It shames me to be linked to the Boy Scouts of America in any way, but I am linked (or was). My dad was an Eagle Scout and a member of the Order of the Arrow. I was a Cub Scout and Boy Scout as a youth. As an adult, I was a Cub Scout den and pack leader. Scouting was in my blood. I stopped my association with the BSA as a young parent because of the overt religiosity. I could not reconcile the outdoor-oriented male bonding and development component of the scouting experience with the need to indoctrinate children into whatever religious order ran the pack (or troop). In my case, it was a local Baptist church. It’s pastor and deacons were all pack leaders and insisted on emphasizing religious development in our children, even though many of the children were secular or held another faith. It was too much for me, so I walked away.
Flash forward 25 years and the BSA is still focused on promoting religion and faith, but it has also morphed into something else, an organization the holds a public position excluding atheists and gays. The BSA reemphasized their antigay position in July.
…group’s national spokesman Deron Smith said an 11-member special committee unanimously “came to the conclusion that this policy is absolutely the best policy for the Boy Scouts.” The organization said that members of the confidential committee represented a “diversity of perspectives and opinions” from professional scout executives to volunteers.
The BSA’s anti-gay position is mind blowing and a huge missed opportunity, but both positions are untenable and both demand action. We can do something tangible. We can boycott the BSA’s annual Christmas Tree sale. It’s an easy step to take, and one that sends a clear message. Buy your Christmas tree (or holiday tee) at a tree lot that is not affiliated with with the BSA. There are thousands of other choices. Take one.
For more information, the BSA watchdog organization BSA-Discrimination.org, documents the BSA’s exclusionary practices.
I am annoyed at the BSA’s emphasis on demanding a “Duty to God” which by extension excludes atheists, but I am horrified at their outright exclusion of gays. In this age of changing attitudes and acceptance, both positions are archaic and untenable.
I still have the Boy Scout Oath memorized.
On my honor
I will do my best
To do my duty to God
and my country
And to obey the Scout Law;
To help other people at all times;
To keep myself physically strong,
and morally straight.
These words meant a lot to me as a child. I practiced this oath and eventually stood before my friends and family to proudly recite it as I became a Boy Scout. I did not know any better as a child. As an adult I cannot say these words aloud without a shudder. God and morality = exclusion.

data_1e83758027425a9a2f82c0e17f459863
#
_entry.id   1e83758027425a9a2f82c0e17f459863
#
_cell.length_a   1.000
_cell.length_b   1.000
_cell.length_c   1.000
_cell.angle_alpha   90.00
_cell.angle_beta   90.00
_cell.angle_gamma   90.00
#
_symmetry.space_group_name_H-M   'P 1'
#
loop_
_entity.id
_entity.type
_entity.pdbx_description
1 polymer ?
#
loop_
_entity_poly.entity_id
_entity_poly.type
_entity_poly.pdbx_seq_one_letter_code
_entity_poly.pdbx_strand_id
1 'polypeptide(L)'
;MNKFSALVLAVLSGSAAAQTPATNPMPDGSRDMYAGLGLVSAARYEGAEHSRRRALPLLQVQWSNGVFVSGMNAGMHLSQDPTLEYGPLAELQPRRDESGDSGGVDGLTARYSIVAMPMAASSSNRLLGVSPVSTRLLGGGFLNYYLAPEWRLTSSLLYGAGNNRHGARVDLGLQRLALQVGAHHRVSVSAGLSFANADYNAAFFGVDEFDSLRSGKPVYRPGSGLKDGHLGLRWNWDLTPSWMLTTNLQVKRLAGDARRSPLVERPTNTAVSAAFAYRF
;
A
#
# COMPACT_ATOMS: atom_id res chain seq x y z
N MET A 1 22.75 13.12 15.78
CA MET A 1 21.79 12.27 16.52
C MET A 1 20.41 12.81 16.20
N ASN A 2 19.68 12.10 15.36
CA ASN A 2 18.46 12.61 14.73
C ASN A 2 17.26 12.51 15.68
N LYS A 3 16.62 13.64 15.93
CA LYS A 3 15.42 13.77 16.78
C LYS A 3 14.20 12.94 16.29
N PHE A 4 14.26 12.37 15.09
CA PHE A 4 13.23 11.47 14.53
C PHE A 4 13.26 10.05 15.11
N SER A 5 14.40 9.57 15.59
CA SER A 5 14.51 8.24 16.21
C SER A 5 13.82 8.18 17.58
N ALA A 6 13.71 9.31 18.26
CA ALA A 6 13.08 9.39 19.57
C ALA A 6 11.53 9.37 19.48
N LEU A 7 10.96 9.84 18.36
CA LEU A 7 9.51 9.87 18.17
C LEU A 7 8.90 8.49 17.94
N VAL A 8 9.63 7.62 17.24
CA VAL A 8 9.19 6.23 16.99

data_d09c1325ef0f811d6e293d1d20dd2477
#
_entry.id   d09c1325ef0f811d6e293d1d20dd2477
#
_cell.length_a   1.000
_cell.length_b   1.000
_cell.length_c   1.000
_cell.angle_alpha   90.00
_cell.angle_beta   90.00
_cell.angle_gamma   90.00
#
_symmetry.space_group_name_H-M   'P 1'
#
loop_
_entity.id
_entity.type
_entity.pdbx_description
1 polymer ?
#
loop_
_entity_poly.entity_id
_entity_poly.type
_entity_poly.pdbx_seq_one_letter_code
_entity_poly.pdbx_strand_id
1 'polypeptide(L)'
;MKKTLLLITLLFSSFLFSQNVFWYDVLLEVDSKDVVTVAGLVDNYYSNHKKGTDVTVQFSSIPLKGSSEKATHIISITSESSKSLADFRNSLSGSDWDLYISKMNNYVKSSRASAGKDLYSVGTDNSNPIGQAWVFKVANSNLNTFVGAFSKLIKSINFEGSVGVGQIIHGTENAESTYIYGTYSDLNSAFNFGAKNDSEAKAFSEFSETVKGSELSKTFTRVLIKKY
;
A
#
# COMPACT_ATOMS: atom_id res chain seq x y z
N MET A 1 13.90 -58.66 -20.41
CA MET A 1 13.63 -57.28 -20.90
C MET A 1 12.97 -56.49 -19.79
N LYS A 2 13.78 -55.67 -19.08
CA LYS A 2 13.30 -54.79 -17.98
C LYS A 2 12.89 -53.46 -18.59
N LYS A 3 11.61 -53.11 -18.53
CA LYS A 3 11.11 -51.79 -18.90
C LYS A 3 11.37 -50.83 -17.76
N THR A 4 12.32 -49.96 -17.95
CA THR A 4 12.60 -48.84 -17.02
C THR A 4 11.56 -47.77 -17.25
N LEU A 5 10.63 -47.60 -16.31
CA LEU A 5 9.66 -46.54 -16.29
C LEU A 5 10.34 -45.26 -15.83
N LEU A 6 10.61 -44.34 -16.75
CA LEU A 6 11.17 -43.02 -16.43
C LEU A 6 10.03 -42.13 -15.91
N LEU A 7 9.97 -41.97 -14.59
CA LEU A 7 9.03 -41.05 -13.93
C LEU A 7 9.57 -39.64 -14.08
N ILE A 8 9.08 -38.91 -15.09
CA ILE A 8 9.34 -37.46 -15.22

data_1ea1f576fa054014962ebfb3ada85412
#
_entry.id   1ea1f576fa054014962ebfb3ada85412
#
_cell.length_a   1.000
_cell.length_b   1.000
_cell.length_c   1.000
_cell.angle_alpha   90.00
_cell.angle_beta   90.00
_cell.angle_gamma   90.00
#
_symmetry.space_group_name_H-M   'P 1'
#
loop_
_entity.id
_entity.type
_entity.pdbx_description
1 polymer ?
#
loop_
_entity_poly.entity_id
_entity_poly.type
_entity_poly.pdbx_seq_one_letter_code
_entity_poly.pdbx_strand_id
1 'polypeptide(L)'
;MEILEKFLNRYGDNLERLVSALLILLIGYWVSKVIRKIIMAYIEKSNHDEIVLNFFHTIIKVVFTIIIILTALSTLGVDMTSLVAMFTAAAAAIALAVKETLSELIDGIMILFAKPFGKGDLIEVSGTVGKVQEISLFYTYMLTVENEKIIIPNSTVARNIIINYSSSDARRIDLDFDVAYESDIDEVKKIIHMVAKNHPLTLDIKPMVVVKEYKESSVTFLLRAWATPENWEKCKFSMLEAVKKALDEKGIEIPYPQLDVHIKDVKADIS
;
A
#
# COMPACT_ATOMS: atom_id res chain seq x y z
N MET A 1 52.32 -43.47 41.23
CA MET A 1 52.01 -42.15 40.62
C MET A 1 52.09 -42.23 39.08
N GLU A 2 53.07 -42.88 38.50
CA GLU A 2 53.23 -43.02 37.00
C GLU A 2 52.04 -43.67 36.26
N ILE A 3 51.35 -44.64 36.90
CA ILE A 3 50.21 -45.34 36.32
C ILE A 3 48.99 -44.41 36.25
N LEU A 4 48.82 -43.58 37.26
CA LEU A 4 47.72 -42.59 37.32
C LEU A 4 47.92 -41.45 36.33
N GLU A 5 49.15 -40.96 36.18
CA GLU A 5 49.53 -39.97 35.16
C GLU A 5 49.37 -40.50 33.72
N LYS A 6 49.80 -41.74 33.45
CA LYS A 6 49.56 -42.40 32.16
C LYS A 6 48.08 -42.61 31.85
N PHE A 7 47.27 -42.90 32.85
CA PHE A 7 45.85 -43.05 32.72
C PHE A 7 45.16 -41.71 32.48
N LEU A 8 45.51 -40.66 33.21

I walked away from the Scouts as a young teen. I had had enough of group think, macho games and bullying. I was not a joiner. I never have been. As an adult I wanted my child to share the same wonderful outdoor experiences I had experienced. It was not to be. Even back in the 80s the emphasis on religion was too much too take.
My position today is much stronger. I believe the BSA should change its exclusionary practices and emphasis on faith, or go out of business. Further, I believe the BSA’s Federal charter and Title 36 status should be revoked. Perpetuating hatred and intolerance in not in the best interest of our country and the bad mojo far outweighs the good.
There are tree lots open all across America. Show your support for change by supporting a different charity. The Boys and Girls Club of America needs love too, and they support everyone.
Here is a list of atheist bloggers who are also supporting this boycott. Please pay them a visit for a different perspective.
A note on Christmas and Christmas trees: I am an atheist. My wife is not. My children are what they are. We do and don’t celebrate a Christian Christmas. Our celebration focuses on family instead. We don’t celebrate Christmas as a religious event unless we do. It might be a religious celebration for some members of my family, and I’m ok with that. I may go to mass, or listen to a holiday choir, or I may not. I may buy a Christmas tree, or a holiday tree, or I may simply put holiday cards on a tree-shaped card holder and call it done. My point is… well, I just don’t care about what Christmas is to other people or America. Instead, I want to love and enjoy my family in peace. I manage to do so every year. I hope you do too.